We strive to make all of our data reusable through open API's and other mechanisms. This section contains an overview of types of data and references to how to get started. It is by no means a complete list yet, but will be added to continuously.

Feel free to contact us if you have any questions or comments, and help improve our services!

Our data

In preparation for the 2017 edition of #hack4no we made a video about our data!

Names and taxonomy of species and other taxa

Access to taxonomic data, allowing you to look up scientific and Norwegian names of species, as well as their place in the tree of life, the status of the name (is it valid, or a synonym for something else), the status of the species on the red or black list, and references to more information.


Georeferenced observations of species in Norway: what was observed where and when, and by whom? Filter on species or species groups, areas (administrative, conservational or your own polygons), dates, precision, red-/or black list status, observed behavior and get aggregated statistics and/or detailed data.

We have made available the API of our citizen science project Species Observations System, so that developers can post observational data (meeting certain requirements) directly into the system, thus contributing with more open data and knowledge! All observations are shared with GBIF, from which we in turn also harvest all occurrence data for Norway. Another option, if you have large amounts of data, is to host your own GBIF Intergrated Publishing Toolkit (IPT), mapping your local data to the appropriate standard and sharing it directly.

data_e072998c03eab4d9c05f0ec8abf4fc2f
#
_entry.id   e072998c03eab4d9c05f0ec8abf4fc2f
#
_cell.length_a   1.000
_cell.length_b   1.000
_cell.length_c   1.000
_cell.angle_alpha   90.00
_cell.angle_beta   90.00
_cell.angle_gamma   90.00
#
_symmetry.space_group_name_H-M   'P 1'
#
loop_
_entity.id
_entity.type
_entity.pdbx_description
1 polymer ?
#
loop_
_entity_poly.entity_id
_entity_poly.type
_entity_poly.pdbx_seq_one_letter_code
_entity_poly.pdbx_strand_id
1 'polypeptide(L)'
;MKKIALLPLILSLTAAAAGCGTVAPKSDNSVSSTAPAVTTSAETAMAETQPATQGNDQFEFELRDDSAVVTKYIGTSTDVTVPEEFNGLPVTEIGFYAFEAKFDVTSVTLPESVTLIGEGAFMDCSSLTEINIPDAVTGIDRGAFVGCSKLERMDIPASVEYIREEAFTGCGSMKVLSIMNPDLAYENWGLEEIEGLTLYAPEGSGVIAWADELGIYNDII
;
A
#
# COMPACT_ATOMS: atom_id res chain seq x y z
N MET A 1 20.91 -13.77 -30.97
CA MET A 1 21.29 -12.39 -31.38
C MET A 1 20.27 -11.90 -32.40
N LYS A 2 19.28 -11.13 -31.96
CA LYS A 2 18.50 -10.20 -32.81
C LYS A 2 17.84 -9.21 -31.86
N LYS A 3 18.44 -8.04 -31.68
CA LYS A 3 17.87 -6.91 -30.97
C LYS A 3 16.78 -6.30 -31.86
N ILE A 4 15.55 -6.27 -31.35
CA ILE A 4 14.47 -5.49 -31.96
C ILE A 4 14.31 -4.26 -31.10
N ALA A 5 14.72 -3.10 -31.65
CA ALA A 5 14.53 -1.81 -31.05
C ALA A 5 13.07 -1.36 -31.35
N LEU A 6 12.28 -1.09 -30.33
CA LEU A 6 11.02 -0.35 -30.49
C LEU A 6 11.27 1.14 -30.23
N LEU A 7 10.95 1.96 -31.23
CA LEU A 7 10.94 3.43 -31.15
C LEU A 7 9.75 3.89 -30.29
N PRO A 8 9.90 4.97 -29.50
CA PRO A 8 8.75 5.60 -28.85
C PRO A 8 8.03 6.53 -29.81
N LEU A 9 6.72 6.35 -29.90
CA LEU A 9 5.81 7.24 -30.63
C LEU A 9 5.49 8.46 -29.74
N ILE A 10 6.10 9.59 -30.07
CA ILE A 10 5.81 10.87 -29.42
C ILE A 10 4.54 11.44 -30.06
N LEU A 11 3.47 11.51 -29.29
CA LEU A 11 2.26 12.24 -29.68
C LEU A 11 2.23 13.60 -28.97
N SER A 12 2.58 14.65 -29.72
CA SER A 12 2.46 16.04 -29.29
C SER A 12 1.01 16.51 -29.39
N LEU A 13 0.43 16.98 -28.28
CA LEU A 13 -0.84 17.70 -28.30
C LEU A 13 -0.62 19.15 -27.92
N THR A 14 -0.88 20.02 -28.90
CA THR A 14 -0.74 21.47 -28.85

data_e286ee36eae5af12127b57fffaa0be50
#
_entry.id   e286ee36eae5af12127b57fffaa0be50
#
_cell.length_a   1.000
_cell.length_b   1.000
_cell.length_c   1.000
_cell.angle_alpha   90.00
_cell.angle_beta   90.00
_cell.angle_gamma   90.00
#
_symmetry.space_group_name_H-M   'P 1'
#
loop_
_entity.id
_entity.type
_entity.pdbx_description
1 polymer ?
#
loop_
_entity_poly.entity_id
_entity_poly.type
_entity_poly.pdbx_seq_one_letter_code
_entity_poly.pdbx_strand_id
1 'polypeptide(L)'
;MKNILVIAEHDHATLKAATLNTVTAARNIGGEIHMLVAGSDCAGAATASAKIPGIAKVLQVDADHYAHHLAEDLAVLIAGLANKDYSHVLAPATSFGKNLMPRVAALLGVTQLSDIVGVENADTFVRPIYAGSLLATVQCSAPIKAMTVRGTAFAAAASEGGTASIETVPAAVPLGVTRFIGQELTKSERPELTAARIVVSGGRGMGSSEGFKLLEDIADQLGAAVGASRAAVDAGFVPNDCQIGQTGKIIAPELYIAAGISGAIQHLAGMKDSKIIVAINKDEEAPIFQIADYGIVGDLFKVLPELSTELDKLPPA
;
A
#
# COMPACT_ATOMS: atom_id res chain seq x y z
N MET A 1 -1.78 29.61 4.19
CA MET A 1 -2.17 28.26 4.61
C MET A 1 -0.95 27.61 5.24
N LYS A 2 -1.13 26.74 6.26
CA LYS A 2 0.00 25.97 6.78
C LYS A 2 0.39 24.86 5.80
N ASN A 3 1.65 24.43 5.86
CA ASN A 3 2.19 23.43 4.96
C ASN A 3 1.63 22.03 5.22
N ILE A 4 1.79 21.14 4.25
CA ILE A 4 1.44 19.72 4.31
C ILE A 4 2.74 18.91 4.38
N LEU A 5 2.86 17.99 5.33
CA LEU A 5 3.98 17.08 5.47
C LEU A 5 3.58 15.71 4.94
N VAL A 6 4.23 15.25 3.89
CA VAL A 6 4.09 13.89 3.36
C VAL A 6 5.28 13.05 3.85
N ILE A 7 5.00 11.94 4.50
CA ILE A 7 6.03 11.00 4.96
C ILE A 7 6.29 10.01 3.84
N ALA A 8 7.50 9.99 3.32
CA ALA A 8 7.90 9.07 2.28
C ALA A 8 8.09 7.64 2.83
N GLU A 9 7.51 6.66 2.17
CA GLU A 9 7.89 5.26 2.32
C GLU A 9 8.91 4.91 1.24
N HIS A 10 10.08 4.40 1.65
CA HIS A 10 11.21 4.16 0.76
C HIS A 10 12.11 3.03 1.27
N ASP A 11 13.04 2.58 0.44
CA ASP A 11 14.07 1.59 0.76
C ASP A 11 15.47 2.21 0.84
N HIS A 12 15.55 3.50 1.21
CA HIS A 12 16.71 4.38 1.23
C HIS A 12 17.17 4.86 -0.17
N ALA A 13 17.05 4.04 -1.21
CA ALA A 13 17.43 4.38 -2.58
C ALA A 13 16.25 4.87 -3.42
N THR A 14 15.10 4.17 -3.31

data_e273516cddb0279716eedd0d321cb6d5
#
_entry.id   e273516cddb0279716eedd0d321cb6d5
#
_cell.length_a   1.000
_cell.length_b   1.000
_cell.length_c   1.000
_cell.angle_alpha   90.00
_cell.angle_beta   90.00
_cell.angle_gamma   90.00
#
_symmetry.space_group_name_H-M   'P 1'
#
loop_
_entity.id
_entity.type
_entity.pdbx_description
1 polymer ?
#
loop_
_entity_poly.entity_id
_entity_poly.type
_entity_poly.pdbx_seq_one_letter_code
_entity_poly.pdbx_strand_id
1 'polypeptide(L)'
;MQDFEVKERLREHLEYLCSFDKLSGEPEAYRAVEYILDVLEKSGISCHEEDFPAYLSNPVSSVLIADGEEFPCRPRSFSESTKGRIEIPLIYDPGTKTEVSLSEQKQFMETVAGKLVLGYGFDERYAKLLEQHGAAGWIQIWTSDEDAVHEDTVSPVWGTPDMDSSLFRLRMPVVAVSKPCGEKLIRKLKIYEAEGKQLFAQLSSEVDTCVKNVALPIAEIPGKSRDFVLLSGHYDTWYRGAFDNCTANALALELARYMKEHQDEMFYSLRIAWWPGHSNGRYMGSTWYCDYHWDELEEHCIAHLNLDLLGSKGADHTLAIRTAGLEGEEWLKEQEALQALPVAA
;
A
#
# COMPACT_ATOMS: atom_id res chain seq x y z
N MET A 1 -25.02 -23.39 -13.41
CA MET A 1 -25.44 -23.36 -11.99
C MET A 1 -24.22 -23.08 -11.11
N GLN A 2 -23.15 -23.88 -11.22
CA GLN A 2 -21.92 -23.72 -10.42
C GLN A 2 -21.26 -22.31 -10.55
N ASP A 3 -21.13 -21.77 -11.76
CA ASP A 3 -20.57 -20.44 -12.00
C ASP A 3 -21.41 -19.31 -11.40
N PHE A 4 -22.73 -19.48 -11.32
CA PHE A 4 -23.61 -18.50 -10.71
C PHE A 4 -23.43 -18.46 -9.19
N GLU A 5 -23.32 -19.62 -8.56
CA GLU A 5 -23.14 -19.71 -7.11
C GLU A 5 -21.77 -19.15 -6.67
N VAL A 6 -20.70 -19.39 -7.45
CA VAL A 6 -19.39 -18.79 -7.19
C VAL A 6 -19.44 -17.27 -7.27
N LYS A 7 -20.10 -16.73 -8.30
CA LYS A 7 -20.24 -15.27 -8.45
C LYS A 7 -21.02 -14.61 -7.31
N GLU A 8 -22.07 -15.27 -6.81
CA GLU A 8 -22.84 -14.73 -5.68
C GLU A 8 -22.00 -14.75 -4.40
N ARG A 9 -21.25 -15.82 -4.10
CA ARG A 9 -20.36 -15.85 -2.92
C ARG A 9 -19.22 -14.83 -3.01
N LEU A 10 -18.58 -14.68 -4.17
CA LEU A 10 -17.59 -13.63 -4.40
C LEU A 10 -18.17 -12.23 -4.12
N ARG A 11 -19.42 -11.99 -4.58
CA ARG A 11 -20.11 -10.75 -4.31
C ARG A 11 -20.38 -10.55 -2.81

Species information

Our Species Online project serves to collect and distribute expert written text and multimedia on (ultimately) all species and species groups available for all, under open licenses. This data can be accessed through an API, or fetched directly as pre-styled, responsive HTML widgets.

In addition to a text search to access such content, we are now also offering digital identification keys. These csv-based datasets contain the required expert knowledge to separate between the species, with links to the necessary resources such as images and further explanations. These data are read and presented to the user in an open JavaScript module that can be embedded or viewed stand alone. Have a look at the key for dragonflies and damselflies for example, embedded, stand-alone or the underlying data.

Other types of data

An exciting new type of data that we will start collecting and sharing in the future are so-called traits. Properties of species and individuals, as well as their interactions with one another and with the nature types in which they live, will provide new and existing data with a useful ecological context. The Encyclopedia of Life (with whom we cooperate) has already made quite some trait data available through the Global Biotic Interactions API.

No matter how many observations you have, they are always the result of occurrences and an observer: where has the species been seen, in contrast to an accurate distribution map (where does the species occur). The latter can ultimately only be provided by species experts, although they can be helped by better and better modeling. Initiatives such as the Map of Life display data  from several API's on a single CartoDB map, giving a good overview of available knowledge (both expert opinions and occurrence data).